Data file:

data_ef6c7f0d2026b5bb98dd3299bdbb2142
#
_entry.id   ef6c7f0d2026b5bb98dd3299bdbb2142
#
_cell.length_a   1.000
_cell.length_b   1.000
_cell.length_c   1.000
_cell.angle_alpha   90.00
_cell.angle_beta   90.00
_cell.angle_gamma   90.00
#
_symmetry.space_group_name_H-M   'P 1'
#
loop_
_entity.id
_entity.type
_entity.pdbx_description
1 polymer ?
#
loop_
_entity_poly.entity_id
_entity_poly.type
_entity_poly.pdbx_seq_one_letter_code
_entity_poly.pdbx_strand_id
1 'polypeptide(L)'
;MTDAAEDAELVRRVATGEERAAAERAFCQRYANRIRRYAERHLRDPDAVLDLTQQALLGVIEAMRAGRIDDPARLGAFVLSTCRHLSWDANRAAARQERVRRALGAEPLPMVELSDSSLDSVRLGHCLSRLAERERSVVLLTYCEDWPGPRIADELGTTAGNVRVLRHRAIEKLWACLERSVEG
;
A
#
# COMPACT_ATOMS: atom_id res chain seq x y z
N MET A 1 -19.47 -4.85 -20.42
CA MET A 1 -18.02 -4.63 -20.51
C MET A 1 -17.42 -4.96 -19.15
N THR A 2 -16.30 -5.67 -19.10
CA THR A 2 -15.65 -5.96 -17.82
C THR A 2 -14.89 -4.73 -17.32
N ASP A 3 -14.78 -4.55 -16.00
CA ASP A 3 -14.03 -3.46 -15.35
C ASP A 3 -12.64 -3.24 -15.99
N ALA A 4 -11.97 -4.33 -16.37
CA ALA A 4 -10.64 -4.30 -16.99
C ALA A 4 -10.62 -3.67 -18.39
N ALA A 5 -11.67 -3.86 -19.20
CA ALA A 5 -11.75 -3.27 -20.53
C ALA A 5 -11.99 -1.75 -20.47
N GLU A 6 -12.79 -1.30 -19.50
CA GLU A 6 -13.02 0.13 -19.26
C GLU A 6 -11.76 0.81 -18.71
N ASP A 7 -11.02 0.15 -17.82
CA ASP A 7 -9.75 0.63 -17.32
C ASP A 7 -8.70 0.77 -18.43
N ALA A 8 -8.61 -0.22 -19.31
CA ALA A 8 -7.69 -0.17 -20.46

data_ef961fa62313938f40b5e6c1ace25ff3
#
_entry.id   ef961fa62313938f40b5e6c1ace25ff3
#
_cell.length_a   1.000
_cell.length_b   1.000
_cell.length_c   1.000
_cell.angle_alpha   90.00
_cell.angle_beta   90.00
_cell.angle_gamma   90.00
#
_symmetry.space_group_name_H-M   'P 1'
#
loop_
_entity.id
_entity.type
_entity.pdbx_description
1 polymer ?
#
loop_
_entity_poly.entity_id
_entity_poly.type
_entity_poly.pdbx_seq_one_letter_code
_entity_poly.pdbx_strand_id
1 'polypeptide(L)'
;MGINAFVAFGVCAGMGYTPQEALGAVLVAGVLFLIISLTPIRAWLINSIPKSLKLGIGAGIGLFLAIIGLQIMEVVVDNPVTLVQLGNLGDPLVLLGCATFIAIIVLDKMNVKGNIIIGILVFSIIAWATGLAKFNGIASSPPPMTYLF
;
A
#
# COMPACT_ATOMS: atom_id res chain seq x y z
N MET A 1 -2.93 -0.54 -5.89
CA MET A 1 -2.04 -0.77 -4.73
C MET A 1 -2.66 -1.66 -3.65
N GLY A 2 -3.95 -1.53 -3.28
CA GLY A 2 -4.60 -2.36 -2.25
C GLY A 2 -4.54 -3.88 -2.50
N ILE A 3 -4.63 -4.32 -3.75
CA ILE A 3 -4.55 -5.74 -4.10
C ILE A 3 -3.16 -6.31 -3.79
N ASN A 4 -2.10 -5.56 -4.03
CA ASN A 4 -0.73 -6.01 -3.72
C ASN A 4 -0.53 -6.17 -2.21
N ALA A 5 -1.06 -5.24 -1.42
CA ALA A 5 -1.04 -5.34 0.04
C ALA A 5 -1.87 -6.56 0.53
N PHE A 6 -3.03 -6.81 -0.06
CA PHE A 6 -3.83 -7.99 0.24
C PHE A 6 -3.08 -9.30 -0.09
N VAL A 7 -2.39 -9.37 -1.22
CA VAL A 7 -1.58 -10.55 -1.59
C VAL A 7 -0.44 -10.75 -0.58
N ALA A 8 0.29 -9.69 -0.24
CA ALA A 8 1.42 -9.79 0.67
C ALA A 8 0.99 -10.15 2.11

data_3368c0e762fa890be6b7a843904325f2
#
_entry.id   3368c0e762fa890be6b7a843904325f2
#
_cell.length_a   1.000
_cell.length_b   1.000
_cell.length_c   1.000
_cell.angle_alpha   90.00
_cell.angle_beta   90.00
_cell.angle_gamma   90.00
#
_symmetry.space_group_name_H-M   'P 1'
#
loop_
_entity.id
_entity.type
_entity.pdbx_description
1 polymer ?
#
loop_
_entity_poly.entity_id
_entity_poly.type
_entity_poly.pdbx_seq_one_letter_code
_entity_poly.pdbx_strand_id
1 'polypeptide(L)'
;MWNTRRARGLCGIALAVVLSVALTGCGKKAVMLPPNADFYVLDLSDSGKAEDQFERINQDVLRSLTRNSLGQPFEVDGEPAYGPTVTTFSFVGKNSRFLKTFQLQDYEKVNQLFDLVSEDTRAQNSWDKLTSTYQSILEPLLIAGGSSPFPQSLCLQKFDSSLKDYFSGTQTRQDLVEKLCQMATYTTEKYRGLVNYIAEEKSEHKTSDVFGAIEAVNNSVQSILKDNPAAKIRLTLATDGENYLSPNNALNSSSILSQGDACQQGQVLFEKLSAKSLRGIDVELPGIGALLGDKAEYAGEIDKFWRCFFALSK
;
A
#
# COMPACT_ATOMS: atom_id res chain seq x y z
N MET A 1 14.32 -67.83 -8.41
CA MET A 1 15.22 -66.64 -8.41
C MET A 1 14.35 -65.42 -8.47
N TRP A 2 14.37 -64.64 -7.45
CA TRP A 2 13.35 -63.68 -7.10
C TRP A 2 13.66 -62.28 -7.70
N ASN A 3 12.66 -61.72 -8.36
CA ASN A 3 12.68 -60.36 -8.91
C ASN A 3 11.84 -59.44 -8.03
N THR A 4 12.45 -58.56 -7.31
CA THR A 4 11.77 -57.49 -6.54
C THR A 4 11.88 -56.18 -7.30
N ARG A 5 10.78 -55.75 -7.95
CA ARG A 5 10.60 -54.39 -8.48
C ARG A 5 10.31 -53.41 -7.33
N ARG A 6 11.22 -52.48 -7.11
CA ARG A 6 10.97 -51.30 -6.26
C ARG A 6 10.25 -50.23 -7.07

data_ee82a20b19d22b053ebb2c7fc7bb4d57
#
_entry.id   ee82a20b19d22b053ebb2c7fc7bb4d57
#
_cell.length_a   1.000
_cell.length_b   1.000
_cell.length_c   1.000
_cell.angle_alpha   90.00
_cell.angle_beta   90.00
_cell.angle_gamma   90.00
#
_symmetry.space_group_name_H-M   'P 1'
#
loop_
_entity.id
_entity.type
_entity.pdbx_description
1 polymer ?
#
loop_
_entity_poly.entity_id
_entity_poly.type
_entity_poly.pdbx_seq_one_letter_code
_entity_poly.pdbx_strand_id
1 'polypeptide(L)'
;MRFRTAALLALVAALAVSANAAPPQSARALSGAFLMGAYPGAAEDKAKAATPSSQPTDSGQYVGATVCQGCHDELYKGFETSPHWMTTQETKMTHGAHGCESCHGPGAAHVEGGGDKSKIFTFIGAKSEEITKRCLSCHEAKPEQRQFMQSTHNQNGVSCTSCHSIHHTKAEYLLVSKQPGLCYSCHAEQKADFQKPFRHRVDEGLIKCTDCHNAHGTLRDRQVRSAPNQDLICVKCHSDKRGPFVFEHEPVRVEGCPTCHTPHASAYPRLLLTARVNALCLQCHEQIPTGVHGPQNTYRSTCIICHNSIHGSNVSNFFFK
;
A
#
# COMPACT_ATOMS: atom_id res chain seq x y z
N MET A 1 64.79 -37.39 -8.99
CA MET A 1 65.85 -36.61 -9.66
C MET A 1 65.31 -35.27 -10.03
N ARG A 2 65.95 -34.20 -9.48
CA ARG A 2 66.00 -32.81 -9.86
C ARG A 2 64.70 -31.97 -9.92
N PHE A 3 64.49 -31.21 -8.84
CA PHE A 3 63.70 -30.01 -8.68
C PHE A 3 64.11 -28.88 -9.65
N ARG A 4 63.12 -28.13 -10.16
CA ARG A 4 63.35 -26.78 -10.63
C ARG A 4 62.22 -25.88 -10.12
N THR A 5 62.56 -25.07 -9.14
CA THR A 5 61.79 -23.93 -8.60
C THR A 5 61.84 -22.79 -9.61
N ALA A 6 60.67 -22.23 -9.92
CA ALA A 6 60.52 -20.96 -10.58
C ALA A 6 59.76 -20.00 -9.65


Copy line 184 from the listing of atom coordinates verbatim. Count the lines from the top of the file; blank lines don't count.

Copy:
#